The legacy of the Austria-Hungarian Empire is the best preserved one. Part of it has to do with the timing – it “lived” quite recently, in the late 19th to early 20th century. This was, of course, the Victorian era, the golden age of Empires, the time of the great balls and fluffy dresses. Another reason for the state of conservation of the Austrian-Hungarian heritage is the relatively peaceful disappearance of the empire. Unlike the Russian Empire, which pretty much exploded, or the British Empire, that imploded, the Austria-Hungarian Empire sort of dissolved, leaving the balls, castles and fluffy dresses intact.
  • What’s it best for?
    THE destination for classic Europe seekers. Mozart, Kafka, Freud, castles, balls, more castles, operas, carriages, its all here. The image of Austria-Hungarian Empire as the most classical of Empires is confirmed by the Sissi trilogy, movies that came to be synonimous with stiff court life in the capital of a grand Empire.
  • When is the best time to go?
    Probably during the shoulder season of September-October. The continental climate can make the summer months unbearably hot here. Christmas season is also quite special in these traditional parts.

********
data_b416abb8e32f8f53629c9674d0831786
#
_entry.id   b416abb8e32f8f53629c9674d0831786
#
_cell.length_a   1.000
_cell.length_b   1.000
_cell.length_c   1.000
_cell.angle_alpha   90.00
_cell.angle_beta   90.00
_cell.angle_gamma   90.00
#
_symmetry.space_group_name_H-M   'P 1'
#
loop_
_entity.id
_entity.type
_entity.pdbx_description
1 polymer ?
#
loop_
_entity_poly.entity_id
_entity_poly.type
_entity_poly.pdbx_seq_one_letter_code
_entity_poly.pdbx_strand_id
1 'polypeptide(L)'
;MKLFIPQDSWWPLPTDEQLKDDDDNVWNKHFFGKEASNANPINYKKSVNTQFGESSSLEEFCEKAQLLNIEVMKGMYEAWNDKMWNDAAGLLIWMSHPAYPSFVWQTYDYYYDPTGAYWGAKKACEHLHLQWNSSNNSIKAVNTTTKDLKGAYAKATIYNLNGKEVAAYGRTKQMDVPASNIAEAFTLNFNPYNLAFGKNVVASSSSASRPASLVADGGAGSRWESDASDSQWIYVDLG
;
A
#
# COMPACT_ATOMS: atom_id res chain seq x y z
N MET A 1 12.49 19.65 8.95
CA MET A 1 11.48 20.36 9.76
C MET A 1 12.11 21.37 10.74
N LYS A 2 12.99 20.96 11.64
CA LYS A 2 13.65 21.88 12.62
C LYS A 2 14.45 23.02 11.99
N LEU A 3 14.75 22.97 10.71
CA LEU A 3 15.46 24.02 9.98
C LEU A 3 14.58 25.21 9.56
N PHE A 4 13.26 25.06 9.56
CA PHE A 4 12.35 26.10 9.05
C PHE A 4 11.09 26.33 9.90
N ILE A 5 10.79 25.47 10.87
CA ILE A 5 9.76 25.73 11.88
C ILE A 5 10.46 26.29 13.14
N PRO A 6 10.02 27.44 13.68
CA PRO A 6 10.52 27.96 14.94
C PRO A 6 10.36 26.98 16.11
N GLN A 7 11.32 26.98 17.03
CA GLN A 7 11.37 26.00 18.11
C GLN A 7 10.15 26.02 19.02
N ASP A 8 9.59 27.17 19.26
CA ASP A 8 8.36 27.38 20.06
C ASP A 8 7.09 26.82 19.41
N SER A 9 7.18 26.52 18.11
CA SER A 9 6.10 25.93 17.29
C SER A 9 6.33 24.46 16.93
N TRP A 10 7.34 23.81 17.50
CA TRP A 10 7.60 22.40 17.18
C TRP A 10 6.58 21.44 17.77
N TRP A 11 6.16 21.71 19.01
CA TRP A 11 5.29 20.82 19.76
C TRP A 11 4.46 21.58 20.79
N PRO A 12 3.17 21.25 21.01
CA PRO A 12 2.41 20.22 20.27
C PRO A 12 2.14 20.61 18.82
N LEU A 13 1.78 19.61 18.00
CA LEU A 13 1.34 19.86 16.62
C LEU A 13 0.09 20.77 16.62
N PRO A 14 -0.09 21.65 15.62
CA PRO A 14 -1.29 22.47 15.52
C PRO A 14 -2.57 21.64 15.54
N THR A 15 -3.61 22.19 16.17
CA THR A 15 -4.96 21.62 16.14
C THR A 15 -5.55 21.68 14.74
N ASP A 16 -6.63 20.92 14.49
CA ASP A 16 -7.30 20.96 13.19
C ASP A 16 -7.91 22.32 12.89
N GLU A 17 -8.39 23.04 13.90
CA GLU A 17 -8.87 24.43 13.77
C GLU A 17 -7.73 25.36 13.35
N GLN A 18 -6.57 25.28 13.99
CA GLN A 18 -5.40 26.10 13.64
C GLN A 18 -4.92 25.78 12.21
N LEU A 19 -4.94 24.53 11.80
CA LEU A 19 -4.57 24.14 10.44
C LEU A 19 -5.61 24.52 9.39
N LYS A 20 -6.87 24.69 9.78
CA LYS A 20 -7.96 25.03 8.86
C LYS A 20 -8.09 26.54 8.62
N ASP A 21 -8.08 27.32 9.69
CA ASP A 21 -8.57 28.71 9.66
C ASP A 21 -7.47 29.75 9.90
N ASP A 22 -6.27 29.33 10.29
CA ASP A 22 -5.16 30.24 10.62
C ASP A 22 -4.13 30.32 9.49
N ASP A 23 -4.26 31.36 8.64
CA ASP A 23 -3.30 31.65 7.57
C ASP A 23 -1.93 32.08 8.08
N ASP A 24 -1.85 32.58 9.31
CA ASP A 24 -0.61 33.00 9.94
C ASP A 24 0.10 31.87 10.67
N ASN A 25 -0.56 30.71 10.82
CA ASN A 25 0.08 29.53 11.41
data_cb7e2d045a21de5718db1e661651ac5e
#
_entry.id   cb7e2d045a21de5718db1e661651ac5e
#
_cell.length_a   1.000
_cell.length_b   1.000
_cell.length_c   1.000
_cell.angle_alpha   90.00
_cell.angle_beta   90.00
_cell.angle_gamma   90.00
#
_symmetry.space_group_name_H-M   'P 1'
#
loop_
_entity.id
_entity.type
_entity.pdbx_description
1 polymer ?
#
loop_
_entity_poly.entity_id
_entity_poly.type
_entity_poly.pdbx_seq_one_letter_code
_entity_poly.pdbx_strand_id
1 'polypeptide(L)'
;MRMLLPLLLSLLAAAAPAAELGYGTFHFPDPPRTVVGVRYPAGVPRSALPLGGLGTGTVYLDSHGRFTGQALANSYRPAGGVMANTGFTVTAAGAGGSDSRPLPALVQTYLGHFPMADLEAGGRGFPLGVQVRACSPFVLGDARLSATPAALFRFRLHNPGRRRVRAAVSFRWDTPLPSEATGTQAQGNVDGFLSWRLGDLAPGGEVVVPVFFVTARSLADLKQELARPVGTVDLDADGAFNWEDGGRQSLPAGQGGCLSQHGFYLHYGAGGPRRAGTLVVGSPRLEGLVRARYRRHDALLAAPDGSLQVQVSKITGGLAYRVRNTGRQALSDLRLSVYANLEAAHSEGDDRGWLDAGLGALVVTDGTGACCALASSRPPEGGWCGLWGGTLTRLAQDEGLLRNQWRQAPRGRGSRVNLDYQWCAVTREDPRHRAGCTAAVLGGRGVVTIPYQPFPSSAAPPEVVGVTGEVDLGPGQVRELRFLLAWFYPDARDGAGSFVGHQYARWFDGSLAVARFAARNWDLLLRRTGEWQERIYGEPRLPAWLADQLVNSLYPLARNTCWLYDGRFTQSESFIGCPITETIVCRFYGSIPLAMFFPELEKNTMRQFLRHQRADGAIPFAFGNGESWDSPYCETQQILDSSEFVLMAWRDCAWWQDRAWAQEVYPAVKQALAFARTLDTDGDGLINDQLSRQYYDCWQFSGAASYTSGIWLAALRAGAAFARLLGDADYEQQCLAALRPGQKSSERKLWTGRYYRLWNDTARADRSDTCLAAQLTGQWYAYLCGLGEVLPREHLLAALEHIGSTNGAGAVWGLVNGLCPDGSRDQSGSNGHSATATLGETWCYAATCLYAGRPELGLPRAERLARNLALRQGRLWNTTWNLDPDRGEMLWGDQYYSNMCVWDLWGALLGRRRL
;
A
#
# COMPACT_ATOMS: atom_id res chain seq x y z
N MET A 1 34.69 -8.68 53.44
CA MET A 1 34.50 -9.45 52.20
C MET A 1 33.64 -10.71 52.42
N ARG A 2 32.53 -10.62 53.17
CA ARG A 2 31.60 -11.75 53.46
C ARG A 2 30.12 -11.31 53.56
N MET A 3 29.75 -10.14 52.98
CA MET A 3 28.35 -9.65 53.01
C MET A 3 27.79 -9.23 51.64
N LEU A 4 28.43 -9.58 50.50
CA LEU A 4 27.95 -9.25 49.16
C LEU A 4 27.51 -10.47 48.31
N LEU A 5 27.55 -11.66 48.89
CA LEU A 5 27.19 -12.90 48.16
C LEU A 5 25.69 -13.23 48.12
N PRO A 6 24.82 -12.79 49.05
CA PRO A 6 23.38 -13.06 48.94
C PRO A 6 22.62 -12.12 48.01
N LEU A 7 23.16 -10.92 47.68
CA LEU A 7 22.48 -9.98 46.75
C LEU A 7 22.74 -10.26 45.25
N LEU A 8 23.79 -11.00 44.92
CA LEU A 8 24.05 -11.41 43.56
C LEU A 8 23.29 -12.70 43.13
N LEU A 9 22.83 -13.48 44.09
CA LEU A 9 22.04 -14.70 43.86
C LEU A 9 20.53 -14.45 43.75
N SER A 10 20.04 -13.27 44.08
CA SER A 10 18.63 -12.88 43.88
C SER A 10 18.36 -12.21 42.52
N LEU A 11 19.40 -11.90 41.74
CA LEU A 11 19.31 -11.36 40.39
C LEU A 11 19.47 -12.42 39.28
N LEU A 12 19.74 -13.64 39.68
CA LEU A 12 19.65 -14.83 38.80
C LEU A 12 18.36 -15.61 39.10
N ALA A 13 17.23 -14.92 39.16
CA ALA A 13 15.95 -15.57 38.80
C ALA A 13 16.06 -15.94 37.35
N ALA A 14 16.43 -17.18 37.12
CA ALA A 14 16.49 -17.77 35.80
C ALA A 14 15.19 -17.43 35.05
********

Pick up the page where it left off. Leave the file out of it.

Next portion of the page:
• How to get around?
    Easiest by train. The connections are excellent, distances are mild and the views are spectacular.
  • Why is it best to avoid?
    If you can’t handle diversity – steer clear. This is a region not united by a single language, religion or cuisine, and I can imagine some people being less enthusiast about a change in language and food in every new town.
  • Where to go if you just have one week?
    Its a bit hard to choose, but I’d still go for Vienna. In a region famous for its classics, the old imperial capital has the most class. Plus its only a couple of hours away from the other capitals – Budapest, Prague and Bratislava are all within reach for a day tour.